There was also a small built-in pantry closet, but it was quite possibly the world’s smallest pantry – only about 18″ of space. To complicate matters even further, the door to the garage was smack dab in the center of the kitchen, which really limited my options for expansion.
My initial thought was to move the garage doors to the location of the pantry closet. But that idea was quickly shot down when I realized the water heater was directly on the other side of that wall. So unless I wanted to also relocate the water heater (read: significant costs), that idea was a no go.
That’s when I had the idea to move the garage doors into the dining room. I know the idea is controversial, but hear me out.
Had we left it a formal, separate dining room, moving the garage doors there would be out of the question. But because we opened the dining space up to the kitchen, it made the dining area more casual and less formal.
In an ideal case scenario, a mudroom would separate the garage entrance from the rest of the living space. But that simply wasn’t an option in this house. Instead, my solution is to establish a mudroom situation in the garage right outside the dining room, with a place to hang coats and put away shoes before entering the house.
Furthermore, instead of centering the dining table and overhead chandelier in the middle of the room, I plan to move them closer to the windows at the front of the house, which will leave an extra-wide walkway from the garage doors to the coat closet in the front hall. Grace Start from Jean Stoffer Design recently did the same reconfiguration to their dining room – which, of course, only solidified my decision.
Last but not least: the bay window debate.
I personally am not a fan of bay windows; at least I wasn’t prior to this project!
I’ve considered them a waste of space, and unless they span the entire room or are somehow worked into a bigger design plan, they often feel like an afterthought. My initial idea of making the bay window feel more intentional was to add a built-in breakfast bench. Ultimately, I decided to opt for a freestanding breakfast nook simply for the fact that when we sell this house, I can take the furniture with me.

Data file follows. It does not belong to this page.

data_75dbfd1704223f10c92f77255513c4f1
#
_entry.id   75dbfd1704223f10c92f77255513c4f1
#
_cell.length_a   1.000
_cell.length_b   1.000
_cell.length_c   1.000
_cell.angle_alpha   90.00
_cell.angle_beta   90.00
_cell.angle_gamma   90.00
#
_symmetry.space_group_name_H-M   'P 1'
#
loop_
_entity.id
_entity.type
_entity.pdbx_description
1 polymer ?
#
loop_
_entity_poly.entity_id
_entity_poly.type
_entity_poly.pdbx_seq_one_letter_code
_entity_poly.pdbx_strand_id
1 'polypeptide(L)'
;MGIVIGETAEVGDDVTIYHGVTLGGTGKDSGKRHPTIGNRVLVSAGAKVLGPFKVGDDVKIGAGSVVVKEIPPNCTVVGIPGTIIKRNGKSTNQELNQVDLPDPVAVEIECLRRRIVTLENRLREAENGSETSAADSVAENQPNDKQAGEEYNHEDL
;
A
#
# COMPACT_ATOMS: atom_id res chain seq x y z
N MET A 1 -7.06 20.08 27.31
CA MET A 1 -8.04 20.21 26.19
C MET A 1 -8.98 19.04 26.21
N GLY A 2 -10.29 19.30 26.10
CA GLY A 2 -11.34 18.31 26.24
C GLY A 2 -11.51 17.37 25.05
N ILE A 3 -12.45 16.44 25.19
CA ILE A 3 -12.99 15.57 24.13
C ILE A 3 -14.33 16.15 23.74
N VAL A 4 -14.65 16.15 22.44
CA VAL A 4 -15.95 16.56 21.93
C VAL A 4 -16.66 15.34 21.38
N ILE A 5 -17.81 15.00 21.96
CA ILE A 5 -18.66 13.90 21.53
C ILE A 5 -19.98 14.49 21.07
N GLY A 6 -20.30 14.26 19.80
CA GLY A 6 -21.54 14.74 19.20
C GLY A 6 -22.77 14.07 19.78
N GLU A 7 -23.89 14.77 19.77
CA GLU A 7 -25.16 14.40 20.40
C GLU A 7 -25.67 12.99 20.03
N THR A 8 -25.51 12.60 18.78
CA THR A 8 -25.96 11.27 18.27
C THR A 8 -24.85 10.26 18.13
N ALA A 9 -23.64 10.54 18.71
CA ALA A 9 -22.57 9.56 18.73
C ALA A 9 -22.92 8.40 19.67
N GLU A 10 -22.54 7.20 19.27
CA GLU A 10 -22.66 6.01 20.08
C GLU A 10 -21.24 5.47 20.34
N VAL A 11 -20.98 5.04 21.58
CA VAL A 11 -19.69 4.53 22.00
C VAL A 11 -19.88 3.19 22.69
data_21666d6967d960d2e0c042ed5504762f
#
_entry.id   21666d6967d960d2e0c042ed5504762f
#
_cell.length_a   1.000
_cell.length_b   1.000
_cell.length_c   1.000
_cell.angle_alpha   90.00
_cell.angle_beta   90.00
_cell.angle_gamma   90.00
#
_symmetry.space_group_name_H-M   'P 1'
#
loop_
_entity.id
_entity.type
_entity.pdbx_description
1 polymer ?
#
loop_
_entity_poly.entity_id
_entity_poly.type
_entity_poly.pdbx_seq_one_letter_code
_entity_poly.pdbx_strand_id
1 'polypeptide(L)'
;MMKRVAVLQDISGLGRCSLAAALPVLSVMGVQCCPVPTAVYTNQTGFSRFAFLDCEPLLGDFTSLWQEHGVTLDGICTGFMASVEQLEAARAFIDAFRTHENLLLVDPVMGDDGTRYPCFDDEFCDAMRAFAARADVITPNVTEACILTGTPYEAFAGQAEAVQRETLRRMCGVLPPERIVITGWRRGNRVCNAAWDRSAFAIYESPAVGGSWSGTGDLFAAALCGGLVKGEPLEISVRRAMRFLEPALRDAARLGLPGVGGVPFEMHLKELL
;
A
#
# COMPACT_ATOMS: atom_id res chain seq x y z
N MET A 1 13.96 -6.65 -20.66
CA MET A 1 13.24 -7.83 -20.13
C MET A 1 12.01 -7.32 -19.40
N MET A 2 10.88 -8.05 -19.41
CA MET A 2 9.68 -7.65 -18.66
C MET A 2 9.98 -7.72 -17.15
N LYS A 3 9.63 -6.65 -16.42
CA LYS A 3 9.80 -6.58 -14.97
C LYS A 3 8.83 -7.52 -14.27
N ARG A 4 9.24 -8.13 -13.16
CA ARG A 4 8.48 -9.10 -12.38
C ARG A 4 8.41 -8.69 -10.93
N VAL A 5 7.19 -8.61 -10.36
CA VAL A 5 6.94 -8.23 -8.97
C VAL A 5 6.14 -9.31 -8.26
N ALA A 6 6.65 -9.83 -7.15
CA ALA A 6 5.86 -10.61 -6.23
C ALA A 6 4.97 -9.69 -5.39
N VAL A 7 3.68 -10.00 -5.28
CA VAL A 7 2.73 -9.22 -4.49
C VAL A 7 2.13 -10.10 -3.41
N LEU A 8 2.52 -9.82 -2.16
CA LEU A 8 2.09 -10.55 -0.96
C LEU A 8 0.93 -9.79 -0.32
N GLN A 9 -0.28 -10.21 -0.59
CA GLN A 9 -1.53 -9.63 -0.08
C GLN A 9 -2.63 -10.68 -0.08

What I especially love about the eat-in breakfast nook concept is that it opens up a world of possibilities of how it can be used. It could function as a home office area, a homework area, a crafting area, and more! The biggest advantage of creating a multi-use space like this is that it helps blur the lines of daily activities and effortlessly connects the family living there.
I’ve already ordered all the pieces for the breakfast nook and am so excited to show you what I have planned. I think it’ll turn out even better than I initially imagined. Stay tuned for a blog post on that, along with a roundup of affordable banquette and settee options!
In conclusion, this particular kitchen renovation has been quite the challenge – but aren’t they all? I’ve spent the last eight months designing and re-designing everything 100 times over and over – and nothing felt quite right. Then I finally landed on this layout. Seeing it all come together now erases any leftover doubts I might’ve had. I cannot explain the amazing feeling of seeing the potential of a room and making that vision come to life; it’s so invigorating!
I hope you’ve learned something new today, or at the very least, found my design thought process interesting. Check out my “Kitchen Reno” highlight on Instagram for more progress updates!
I’ll be back soon with the kitchen design plans, where you’ll be able to see all styles, colors, finishes, etc. Plus, stay tuned for the breakfast nook plans!
Looking for more kitchen inspiration? Check out these posts:
- How to Reconfigure a Kitchen Layout + Changes We’re Making to Ours
- Edgmon Ranch Kitchen Reveal Tour, Product Links + Design Tips
- Hanging Pendants Over an Angled Peninsula
- How To Tile a Kitchen Backsplash: DIY Tutorial
- Making the Case for White, Undermount Kitchen Sinks: BLANCO Precis Sink Review
- 14 Tips for DIY Assembling and Installing IKEA Kitchen Cabinets
- 12 Tips for Buying IKEA Kitchen Cabinets
- 10 Small Kitchen Design Ideas to Maximize Space